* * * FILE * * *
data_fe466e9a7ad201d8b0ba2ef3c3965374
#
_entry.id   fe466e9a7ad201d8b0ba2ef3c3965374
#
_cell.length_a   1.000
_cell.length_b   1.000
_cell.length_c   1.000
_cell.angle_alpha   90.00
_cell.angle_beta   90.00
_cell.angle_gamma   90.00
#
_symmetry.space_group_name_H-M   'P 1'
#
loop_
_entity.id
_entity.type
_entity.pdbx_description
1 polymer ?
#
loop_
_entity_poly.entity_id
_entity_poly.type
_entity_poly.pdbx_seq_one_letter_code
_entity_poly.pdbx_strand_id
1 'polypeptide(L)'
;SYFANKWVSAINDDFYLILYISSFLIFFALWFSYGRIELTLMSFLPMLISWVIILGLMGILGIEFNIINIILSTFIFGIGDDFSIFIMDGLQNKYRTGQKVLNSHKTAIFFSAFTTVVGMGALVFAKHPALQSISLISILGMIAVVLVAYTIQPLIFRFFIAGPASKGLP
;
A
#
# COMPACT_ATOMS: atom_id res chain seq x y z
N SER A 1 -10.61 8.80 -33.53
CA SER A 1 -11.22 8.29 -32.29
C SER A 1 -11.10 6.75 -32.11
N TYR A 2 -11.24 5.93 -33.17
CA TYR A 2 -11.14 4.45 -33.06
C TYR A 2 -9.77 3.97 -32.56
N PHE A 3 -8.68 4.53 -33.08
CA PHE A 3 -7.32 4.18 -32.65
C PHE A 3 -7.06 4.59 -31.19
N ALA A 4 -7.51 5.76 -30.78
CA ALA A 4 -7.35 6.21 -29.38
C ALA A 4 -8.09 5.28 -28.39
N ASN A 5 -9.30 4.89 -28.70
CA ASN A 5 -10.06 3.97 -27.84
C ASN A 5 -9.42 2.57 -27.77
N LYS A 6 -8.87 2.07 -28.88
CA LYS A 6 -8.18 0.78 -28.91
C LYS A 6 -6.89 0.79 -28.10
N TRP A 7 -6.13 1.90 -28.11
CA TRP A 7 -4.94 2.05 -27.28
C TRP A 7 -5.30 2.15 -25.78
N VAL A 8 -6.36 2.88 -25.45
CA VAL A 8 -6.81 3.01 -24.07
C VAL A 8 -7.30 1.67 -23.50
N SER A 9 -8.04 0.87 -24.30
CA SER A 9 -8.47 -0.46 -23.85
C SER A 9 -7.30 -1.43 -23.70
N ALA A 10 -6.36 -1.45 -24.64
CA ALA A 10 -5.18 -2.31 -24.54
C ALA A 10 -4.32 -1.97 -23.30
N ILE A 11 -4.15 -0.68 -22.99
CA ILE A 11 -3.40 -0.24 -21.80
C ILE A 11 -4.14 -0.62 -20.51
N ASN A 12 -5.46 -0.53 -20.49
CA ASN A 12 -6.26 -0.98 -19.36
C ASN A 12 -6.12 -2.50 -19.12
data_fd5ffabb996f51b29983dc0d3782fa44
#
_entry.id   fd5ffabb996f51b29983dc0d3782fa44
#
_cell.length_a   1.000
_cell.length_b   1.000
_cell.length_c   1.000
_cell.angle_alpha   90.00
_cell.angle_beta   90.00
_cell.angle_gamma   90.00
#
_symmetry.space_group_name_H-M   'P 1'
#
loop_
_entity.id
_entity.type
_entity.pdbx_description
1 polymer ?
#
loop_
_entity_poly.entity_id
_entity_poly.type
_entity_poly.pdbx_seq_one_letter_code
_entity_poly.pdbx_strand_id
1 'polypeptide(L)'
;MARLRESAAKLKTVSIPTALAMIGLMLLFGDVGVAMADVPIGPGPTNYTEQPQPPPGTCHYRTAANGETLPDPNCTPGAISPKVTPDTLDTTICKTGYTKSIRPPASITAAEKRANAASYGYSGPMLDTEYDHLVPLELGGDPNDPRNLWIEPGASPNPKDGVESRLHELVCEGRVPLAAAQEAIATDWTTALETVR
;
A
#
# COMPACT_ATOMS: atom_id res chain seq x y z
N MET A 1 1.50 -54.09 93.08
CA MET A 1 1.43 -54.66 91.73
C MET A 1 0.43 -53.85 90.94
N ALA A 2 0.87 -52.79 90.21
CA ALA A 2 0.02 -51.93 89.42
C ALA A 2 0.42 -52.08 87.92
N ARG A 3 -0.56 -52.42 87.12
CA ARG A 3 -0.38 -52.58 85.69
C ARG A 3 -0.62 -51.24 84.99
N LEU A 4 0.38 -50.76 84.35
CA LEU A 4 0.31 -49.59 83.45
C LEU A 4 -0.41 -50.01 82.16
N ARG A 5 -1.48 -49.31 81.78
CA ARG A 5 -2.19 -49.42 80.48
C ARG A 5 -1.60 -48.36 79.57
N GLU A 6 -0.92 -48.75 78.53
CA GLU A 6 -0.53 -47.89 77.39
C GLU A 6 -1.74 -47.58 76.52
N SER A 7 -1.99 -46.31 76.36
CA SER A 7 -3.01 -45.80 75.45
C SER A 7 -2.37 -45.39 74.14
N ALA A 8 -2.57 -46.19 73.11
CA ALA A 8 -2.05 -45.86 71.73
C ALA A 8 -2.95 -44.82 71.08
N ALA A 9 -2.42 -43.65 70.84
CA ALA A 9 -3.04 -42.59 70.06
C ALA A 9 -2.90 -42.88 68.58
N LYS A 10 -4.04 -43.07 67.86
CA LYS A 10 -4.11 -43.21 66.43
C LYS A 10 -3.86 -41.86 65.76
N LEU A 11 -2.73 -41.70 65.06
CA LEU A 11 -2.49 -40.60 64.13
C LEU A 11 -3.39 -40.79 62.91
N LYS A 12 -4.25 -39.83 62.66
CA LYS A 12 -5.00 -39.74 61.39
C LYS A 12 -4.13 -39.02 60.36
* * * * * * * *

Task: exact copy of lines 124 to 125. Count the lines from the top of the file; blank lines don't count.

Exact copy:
N LYS A 10 -4.04 -43.07 67.86
CA LYS A 10 -4.11 -43.21 66.43